A few weeks ago, if I had heard of the RISC-V Instruction Set Architecture (ISA), it was only in passing. How things have changed. Kevin Morris has covered the announcement that RISC-V IP is available for a wide range of Microsemi’s FPGAs. Around the 5th RISC-V workshop in November, there was a flurry of announcements. At several meetings and conferences I have attended, RISC-V has been discussed in the informal sessions. And now there are rumours in various places on the Internet that Samsung is planning a device using RISC-V.
So what is it, and why is there a buzz now?
An ISA is the list of commands that I have seen defined as where the software meets the hardware; a processor can be seen as the physical implementation of the ISA, and radically different hardware can execute the same instruction set. (Historical note – this is how AMD processors can run the same instruction set as Intel processors without incurring court cases.)
RISC (Reduced Instruction Set Computing) has been around a long time. It began in universities in the 1980s: Stanford’s work begat the MIPS architecture, which is now owned by Imagination Technologies, and, across the Bay at Berkeley, they created what became the SPARK architecture, used by Sun. The initial work was, in part, to create a simple model of a processor as a teaching aid. To this end, each instruction was kept simple and executed in a single cycle, compared to the conventional Complex Instruction Set Computing (CISC), where a single instruction might carry out multiple operations requiring multiple processor cycles.
This also means, for certain application areas, higher performance, which is why, alongside the CISC families – notably those from Intel – there have, over time, been a number of RISC families; we have already mentioned MIPS, and others include PowerPC, from IBM, and Alpha, from DEC. However the biggest RISC impact has come from ARM (at one stage called Advanced RISC Machines), implementations of whose RISC architecture IP dominates the low-power end of the market.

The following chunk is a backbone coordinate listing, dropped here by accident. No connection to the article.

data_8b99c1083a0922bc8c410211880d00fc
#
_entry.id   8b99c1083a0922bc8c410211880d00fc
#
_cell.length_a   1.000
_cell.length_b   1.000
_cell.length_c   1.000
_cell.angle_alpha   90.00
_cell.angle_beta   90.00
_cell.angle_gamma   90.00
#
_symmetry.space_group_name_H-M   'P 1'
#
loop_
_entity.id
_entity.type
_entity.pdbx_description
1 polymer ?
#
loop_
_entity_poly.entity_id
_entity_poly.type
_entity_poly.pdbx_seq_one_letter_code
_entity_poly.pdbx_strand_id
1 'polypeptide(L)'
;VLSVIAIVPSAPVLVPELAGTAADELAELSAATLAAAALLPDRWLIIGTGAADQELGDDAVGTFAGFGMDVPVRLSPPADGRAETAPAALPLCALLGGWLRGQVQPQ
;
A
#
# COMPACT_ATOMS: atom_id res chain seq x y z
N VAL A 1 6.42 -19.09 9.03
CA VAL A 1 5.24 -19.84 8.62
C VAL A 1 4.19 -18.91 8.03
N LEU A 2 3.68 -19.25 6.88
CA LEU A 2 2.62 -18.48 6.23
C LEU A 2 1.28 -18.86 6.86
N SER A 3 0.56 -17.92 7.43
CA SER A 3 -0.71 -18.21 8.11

So why is there the sudden interest in RISC-V? In part, it is because it is open source, which is fashionable in some circles, and it has an appeal to those who are not keen on buying a license and paying royalties on sales. And, I would argue, it is in part because we seem to be at an inflexion point in the industry, where there is debate about how to implement the IoT and a general feeling of uncertainty now that ARM has been bought. SoCs and ASICs at leading-edge process nodes are expensive and complex, and we are seeing comment based on the so far unproven assumption that “Moore’s Law is dead.”
RISC-V, pronounced risk five, stems from Berkeley and has been developed with the involvement of David Patterson, a key player since the 1980s in RISC projects. Unlike some previous RISC ISAs, it has been developed specifically for commercial implementation. For instance, the license: rather than the GPL (GNU General Public License), which is widely used in software but requires any user to make their implementation available to others under the GPL, RISC-V is currently licensed under the BSD (Berkeley Software Distribution) license, originally created in the late 1970s for Berkeley’s Unix derivative, which makes no demands on users to reveal their changes and implementations. Another decision was to make provision for a hypervisor and virtualisation.
RISC-V has moved out from Berkeley and is now under the umbrella of the RISC-V Foundation. This has an extremely interesting membership, including AMD, Google, Hewlett Packard Enterprise, Huawei, Microsemi, Micron, Microsoft, NVIDIA, NXP, Oracle (owners of Sun), Qualcomm, Rambus, Western Digital, and a raft of other companies. The Foundation is very active and with its members has created tools to help the transition from an ISA into real products, which we will look at in a moment.
Kevin Morris, when writing about the Microsemi announcement, discussed in broad detail the features of RISC-V, and, if you want more than that, then the Foundation’s web site is the place to go. But one important thing to remember is that while it is currently a 32-bit or 64-bit ISA, the designers have made provision for extension to 128-bit in the future – earlier RISC ISAs didn’t provide upward growth, and that has proved problematic.